Consumer Reports, an independent and non-profit organization, maintains its praiseworthy integrity by paying for all the products it rates, and by not accepting paid advertising or even test samples from manufacturers. Moreover, Consumer Reports does not allow its name or content to be used for any promotional purposes. In contrast, with the overwhelming marketing, promotion and advertising of processed foods, consumers are often misled, if not intentionally deceived.
A few years ago, we spotlighted the November 2017 Eat Smarter, Eat Healthier cover story in Consumer Reports’ monthly magazine which provided clarity about conflicting nutrition news concerning sugar, salt, fat and gluten. In addition to its monthly magazine, Consumer Reports publishes a monthly newsletter On Health, The Truth About What’s Good for You.
In the May 2023 issue of the On Health newsletter, an article on Foods That Really Keep You Healthy focused on understanding what labels mean when grocery shopping. Providing guidance on “Nutrition Know-How,” this article first addresses a consumer’s desire to “Scale Back on Added Sugars” and focuses on two food labels to look for: “No Added Sugars” and “Sugar Free.” The distinction between these two labels is important and not easily understood by many consumers.
“No Added Sugars” means no sugar of any kind was added during processing, including cane sugar, honey or fruit juice concentrate, and I would add maple syrup, a sweetener that I often choose to use instead of cane sugar in dessert recipes. (But a quarter cup of maple syrup, unlike sugar, supplies 62 percent of your daily riboflavin requirement, about 9 percent of calcium, 8 percent of zinc, and 5 percent of potassium and less maple syrup than sugar is required to sweeten a recipe.) Nonetheless, I cannot disagree with the advice of Consumer Reports that keeping your intake of added sugars low is more important than the type of added sugars you eat.
The “Sugar Free” label is a much more severe limitation on the consumption of sugar. It means “the food has less than 0.5 grams of total sugars, (added and natural sugars) per serving. For example, a tomato sauce could be labeled “no added sugars” but not “sugar free” because tomatoes naturally contain sugar!
The American Heart Association (AHA) recommends women have no more than 25 grams (six teaspoons) of added sugars a day; men, no more than 36 grams (9 teaspoons). And AHA recommends children and teens consume less than 25 grams (six teaspoons) of added sugar per day.
Most thoughtful consumers realize that the breakfast cereal aisle in conventional supermarkets is a danger zone for children. The colorful and aggressive marketing of sugary breakfast cereals is so discouraging and unlikely to ever be sufficiently regulated in light of “free speech” rights of industrial food manufacturers, whose profit-making always seems to outweigh other values. For example, Quaker Oats Company (a Division of PepsiCo since 2021) has a current marketing campaign which “celebrates” the 60th birthday of Cap’n Crunch. It’s an extraordinary and colorful marketing/advertising campaign that is discouraging for a consumer searching for “Foods That Really Keep You Healthy.”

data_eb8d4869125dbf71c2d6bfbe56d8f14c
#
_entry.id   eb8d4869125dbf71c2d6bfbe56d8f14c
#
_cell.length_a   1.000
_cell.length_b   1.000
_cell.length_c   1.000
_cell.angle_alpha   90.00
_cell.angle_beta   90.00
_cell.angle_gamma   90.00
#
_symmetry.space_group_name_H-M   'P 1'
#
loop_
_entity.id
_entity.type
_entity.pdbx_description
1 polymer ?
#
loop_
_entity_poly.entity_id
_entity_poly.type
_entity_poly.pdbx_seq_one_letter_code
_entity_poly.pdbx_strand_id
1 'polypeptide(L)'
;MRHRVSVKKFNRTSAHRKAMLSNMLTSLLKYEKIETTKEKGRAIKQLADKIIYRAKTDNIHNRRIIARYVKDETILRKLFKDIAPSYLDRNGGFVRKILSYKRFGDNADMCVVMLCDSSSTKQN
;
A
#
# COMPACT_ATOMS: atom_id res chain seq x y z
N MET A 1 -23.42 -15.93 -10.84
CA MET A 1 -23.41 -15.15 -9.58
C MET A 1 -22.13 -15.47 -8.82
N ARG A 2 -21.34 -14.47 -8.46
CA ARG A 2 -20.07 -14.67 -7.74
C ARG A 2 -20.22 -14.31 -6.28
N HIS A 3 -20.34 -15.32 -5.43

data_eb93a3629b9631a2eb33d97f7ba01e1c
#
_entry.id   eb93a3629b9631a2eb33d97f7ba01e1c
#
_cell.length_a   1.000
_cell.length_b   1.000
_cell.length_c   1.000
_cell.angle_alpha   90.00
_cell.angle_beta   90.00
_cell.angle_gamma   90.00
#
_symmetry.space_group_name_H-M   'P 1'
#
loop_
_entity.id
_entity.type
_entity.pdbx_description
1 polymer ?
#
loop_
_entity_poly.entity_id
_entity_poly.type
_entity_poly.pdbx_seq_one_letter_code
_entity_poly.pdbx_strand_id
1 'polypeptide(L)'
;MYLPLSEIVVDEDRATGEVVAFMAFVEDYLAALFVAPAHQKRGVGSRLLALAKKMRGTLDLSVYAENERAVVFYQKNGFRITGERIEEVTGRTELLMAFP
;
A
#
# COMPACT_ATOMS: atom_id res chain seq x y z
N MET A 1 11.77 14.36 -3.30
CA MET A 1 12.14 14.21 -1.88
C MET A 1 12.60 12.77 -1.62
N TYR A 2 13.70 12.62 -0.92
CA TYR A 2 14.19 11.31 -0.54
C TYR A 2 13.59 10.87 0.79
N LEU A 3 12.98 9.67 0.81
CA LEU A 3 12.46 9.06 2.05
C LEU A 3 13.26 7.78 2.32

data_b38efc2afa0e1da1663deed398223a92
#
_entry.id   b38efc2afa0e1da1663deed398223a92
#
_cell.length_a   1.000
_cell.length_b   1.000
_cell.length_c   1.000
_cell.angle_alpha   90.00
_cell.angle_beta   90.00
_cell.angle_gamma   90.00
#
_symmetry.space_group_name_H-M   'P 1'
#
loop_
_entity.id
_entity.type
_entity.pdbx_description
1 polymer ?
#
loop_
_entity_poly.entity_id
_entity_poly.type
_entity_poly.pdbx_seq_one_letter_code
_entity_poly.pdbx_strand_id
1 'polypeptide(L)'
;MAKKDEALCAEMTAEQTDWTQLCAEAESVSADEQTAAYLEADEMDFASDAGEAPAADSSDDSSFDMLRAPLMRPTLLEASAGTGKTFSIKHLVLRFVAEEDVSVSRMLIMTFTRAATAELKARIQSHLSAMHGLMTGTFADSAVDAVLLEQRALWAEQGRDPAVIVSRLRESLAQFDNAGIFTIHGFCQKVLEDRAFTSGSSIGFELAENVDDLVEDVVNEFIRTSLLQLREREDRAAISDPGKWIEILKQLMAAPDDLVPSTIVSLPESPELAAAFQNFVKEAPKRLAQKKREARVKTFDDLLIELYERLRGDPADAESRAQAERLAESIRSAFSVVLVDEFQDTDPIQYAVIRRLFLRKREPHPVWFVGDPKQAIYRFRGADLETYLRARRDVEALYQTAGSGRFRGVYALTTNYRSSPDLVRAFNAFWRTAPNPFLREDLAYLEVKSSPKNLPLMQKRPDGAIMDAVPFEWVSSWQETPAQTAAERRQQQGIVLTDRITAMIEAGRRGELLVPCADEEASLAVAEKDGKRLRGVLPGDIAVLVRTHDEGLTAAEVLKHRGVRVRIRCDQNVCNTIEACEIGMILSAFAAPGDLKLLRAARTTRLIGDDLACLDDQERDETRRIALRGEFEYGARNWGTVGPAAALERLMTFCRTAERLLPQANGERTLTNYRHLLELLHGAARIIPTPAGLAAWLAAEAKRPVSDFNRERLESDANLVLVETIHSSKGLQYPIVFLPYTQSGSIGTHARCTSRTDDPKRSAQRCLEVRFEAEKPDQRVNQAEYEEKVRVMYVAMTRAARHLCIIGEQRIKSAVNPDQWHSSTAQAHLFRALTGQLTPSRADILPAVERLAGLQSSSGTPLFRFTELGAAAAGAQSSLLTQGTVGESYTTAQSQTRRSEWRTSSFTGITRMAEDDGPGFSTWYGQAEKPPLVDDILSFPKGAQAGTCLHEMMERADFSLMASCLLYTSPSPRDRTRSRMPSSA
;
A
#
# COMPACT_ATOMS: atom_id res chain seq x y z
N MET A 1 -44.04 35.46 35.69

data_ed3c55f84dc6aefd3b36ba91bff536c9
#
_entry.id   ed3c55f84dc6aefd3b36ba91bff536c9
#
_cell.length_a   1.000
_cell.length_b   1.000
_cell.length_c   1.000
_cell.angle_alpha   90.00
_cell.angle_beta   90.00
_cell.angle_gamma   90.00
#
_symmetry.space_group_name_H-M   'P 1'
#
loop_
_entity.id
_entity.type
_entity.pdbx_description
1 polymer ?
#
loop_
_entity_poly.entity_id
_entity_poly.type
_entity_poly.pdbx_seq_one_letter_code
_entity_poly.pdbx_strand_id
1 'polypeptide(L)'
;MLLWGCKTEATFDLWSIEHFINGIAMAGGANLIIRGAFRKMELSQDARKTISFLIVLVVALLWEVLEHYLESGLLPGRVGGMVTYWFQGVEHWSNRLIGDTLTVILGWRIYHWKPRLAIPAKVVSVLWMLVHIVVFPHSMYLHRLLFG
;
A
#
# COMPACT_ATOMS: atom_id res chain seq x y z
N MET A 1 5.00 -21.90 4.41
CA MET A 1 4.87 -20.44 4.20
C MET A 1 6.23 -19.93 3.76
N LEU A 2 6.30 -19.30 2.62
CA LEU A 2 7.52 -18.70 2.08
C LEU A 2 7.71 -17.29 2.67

To respond with a simple recipe for “Overnight Oatmeal” seems slight in contrast. Nonetheless, Brittany Mullins, a holistic nutritionist has created an inspiring website Eating Bird Food, which provides a slew of healthy recipes including Easy Basic Overnight Oats. With warmer temperatures ahead, when heating up the stovetop for a bowl of hot oatmeal (like my go-to raspberry oatmeal made with steel-cut oats) is not too appealing, this is a handy recipe for a nutritional and delicious breakfast.
In particular, what is very special about Mullins’ recipe for overnight oats (which she writes “have held a special place in my heart since I discovered them in 2009”) is how her purpose for sharing her “basic overnight oats” recipe is rooted in her desire “to answer all your overnight oats questions.” In the course of doing so, she notes how she has “experimented” with “many different flavors” over the years.
This is my first “experiment” with making overnight oatmeal, and I decided to use the “flavors” of blueberries, cinnamon, peanut butter, and the tanginess of kefir milk. I also decided to top the overnight oatmeal with walnuts, slices of banana and a tablespoon of maple syrup. (Yes, some added sugar but not too much!)
Overnight Oats With Blueberries (makes two large servings)
1 cup rolled oats
1 cup kefir milk (though any kind of milk can be used)
1/2 cup fresh (or frozen) blueberries
2 tbsp peanut butter
1 tsp cinnamon
My home-town Honest Weight Food Co-op in Albany, NY, with its 1,000 bins of bulk foods, offers a variety of organic rolled oats including my choice of thick-cut. Peanut butter, made with freshly ground organic peanuts from the co-op, is a staple in my pantry and used in this recipe. In the past I’ve often spotlighted Trader Joe’s frozen Wild Boreal Blueberries from Quebec (at an unbeatable price of $2.49 per pound), which I used to make the overnight oats.
1. Using two jars with tight fitting lids, evenly divide the above ingredients in the jars. (I used two peanut butter jars.)
2. Screw the top on each jar tightly and shake vigorously. (If prefer, stir vigorously and recap the jars.)
3, Refrigerate overnight.
In the morning, I topped the overnight oats with slices of banana, walnuts, and sweetened with a tbsp of maple syrup.
(Frank W. Barrie, 4/28/23)